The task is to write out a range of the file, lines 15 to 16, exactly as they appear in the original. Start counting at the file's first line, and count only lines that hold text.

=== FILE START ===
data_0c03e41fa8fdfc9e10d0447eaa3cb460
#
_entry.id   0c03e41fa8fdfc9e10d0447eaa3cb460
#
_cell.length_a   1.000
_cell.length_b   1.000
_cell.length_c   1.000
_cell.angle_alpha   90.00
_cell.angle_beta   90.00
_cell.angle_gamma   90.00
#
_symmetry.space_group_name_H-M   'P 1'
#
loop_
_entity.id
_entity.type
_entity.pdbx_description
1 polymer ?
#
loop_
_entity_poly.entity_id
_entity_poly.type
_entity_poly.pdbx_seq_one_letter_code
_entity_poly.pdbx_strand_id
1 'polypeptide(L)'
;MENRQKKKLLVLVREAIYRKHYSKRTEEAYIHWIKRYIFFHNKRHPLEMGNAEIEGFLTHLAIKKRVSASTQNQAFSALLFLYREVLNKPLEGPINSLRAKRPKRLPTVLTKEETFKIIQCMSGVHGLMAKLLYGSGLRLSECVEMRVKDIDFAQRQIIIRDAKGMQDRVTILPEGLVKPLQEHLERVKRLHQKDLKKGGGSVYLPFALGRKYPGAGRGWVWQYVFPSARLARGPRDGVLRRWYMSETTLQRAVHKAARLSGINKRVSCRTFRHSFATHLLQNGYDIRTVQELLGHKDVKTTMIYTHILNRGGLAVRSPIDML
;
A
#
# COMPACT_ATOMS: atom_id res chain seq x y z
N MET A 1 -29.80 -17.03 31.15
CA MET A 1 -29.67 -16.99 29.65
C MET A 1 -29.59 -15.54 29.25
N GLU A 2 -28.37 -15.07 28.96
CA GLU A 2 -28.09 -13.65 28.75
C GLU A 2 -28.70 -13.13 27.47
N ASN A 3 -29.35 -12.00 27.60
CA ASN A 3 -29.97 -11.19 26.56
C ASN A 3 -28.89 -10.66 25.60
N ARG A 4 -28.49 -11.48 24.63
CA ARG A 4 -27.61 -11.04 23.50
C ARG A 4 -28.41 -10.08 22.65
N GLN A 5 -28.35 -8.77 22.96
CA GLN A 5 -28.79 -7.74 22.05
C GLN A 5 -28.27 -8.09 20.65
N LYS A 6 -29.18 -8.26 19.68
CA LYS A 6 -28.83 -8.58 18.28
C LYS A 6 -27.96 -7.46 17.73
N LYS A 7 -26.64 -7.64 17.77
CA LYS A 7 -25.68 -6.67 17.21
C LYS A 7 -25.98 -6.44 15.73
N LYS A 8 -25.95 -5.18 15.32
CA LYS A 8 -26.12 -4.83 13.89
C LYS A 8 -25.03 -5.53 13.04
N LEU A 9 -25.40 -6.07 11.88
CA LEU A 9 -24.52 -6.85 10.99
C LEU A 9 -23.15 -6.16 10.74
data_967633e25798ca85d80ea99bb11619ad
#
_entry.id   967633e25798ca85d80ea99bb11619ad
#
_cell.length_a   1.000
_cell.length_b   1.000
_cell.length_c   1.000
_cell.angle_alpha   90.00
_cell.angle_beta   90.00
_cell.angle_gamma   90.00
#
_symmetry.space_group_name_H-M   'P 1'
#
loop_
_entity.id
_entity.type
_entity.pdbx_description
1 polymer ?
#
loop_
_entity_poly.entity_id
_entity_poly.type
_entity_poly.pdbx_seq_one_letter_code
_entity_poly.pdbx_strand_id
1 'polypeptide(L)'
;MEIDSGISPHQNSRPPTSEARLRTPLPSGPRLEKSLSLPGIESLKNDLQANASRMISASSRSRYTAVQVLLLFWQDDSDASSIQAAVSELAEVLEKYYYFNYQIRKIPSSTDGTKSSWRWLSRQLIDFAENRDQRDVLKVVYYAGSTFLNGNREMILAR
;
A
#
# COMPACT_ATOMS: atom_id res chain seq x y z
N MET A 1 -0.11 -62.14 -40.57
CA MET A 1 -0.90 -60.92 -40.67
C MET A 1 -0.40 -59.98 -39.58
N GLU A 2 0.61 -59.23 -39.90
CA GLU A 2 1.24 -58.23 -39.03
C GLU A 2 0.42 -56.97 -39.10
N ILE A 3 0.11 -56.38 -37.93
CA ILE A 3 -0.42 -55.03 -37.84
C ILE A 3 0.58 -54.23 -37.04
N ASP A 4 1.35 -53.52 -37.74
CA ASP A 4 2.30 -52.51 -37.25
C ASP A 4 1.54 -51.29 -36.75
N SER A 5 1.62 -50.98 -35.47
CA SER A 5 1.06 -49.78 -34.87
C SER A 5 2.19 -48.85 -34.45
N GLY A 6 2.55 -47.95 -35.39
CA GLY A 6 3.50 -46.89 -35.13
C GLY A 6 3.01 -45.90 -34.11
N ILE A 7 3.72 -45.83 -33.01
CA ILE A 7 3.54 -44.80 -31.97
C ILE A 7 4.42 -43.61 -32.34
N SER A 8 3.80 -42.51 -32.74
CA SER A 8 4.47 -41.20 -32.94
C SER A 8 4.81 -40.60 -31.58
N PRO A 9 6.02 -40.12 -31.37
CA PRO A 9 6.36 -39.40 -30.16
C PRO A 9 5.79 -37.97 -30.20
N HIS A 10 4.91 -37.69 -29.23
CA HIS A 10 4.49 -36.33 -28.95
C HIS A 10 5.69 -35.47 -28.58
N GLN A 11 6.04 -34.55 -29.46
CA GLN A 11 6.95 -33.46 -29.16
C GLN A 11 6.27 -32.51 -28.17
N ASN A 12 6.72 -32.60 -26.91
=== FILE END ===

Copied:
_entity.id
_entity.type